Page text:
The following guest article was written and submitted by Michael Adam.

We welcome a variety of points of view on the subjects of shooting and marksmanship (see our Writer’s Guidelines.) Test them objectively on the range and let the results fall where they may.

Shooting Standing
By Michael Adam.

Shooting a rifle standing in offhand is something that most of us have grown up doing. This is how we learned to shoot, but, that does not always mean were are good at shooting in the standing position. Shooting well from the standing position takes a good bit of training
and skill.

Everyone has their own Individual techniques they like to use and that work for them, but no matter who you are or what techniques you use, they must be practised for them to remain viable skills.

Try to pick practice days that are not all sunshine and 3 knots. The windier, colder, hotter, the more bug infested the day is the better. You shoot differently depending on the weather, the temperature and your own personal conditions with respect to outside stimuli.

For a traditional standing, I face 90 degrees to the strong side of the target. With my spine, including my head and neck , elongated and erect, and my strong arm at a right angle to my body, creating a pocket in my shoulder joint. I bring the rifle to my face, not the other way around, and place the bottom corner of the rifle stock into the pocket created in the shoulder joint.
This will normally leave an inch or two of the buttstock extending above the shoulder. I use an adjustable sling fashioned in the “Hasty” position to provide additional stability for the rifle.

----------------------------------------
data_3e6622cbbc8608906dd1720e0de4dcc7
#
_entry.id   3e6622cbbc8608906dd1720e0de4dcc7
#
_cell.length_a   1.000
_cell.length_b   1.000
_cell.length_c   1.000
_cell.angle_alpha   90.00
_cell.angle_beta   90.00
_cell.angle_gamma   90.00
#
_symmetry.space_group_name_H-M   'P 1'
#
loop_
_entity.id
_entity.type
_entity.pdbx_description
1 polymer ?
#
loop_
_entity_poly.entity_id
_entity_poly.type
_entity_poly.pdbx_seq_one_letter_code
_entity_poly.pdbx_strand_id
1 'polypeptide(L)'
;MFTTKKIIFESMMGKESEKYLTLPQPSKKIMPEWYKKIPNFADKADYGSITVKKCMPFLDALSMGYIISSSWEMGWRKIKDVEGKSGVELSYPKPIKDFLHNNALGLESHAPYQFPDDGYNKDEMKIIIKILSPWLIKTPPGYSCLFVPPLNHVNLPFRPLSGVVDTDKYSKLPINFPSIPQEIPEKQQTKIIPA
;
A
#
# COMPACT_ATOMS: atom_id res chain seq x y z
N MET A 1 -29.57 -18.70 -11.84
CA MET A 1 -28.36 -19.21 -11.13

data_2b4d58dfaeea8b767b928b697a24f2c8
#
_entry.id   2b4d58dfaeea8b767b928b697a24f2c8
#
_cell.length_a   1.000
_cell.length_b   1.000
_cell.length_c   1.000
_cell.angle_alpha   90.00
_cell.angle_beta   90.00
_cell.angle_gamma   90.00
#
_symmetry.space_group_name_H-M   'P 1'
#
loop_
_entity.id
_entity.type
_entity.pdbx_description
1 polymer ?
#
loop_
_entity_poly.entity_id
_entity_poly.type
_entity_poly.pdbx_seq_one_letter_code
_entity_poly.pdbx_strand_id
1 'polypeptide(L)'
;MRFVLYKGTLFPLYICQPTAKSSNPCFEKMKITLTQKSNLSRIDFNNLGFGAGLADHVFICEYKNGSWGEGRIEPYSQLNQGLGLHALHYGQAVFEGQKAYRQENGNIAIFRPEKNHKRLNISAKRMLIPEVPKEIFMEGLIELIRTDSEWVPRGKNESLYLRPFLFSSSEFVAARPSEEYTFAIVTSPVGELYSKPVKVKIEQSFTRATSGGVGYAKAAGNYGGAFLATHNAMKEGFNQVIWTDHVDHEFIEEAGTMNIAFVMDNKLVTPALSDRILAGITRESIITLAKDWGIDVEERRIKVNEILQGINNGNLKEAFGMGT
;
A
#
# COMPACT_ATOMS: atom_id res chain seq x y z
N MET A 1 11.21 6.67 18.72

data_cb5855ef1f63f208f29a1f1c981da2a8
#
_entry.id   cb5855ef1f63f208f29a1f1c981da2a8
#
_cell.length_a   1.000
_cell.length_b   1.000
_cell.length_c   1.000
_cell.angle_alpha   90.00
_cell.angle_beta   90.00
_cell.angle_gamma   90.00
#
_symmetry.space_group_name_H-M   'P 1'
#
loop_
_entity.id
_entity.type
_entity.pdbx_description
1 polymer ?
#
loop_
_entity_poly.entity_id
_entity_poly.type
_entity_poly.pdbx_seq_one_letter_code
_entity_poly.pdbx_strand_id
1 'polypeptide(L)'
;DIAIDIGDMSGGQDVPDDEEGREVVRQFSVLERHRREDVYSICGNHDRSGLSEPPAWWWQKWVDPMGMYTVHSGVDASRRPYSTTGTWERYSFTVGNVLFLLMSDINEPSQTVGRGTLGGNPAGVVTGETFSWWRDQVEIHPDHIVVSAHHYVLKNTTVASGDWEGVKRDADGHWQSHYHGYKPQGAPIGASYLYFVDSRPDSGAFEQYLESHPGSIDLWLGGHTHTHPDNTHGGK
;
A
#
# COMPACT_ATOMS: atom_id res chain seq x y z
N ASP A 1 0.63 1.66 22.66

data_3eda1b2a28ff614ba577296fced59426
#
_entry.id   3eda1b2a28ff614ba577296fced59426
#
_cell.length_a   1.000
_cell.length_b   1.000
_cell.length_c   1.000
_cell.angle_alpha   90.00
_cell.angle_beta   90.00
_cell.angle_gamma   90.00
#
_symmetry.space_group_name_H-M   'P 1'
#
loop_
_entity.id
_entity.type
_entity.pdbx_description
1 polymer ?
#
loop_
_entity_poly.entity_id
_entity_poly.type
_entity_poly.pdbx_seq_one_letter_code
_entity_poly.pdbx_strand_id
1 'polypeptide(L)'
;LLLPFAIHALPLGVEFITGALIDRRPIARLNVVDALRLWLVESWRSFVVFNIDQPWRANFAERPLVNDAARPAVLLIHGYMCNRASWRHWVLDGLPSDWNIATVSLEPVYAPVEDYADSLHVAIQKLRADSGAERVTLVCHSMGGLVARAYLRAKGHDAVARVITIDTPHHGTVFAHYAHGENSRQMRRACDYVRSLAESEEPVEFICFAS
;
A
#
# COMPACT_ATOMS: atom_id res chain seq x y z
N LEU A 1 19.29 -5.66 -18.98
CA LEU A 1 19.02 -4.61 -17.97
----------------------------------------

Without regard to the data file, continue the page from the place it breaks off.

I know I personally have difficulty trying to hold the sights on the target without moving, so in order to place the sights on the target to make the standing shot, I move my sights up onto the target from below it as I am exhaling into my respiratory pause. I time the pause to coincide with the arrival of the sights on target. I am also timing the break of the trigger squeeze to match the singularity, which is the point where the respiratory pause is reached and the sights arrive on target. I approach the target from below so I can time the shot better, rather than have the target revealed as the sights drop below the target, which has a tendency to create a late shot.

If I am taking a consecutive shot, or engaging an additional target in the same target area, I repeat.the process. For a string of shots on the same target, I use the above process and fire one or two shots on to the target then break my position by keeping the buttstock in the shoulder pocket while lowering my rifle, and continue to keep my eyes on the target. I take a breath or two then raise the rifle back into my line of sight with the target and begin the process of taking the shot again.

It is very important to stay inside of your respiratory cycle while in the shooting phase. You must maintain a consistent breathing pattern. You can not hold your breath during the process, you must run through your respiratory cycle, shortening it or stretching it out to meet the arrival of your sights on target.

As always when making the shot, your follow through is very important. When the trigger brakes, your universe should be frozen. Hold the trigger back to prevent any movement of the rifle before the projectile leaves the barrel and take an immediate snapshot of where the sights were when the shot was made. Your mental snapshots and the impact of the rounds on target should coincide.

Take your time on the range to work on the things that affect making the shot. On windy days, work on learning to shoot inside the wind. Practice making every shot inside the Rifleman’s Bubble. Working on shutting out all external stimuli and leaving only you, your rifle, the target and the shot you are about to take inside your universe. Block out anything not required to make the shot. The heat, the cold, hunger, thirst, and any doubt that you can not make the shot.

This is just one person’s thoughts on making the shot in offhand standing. I hope it has been helpful.

For more information, attend one of the Appleseed Project two day rifle marksmanship clinics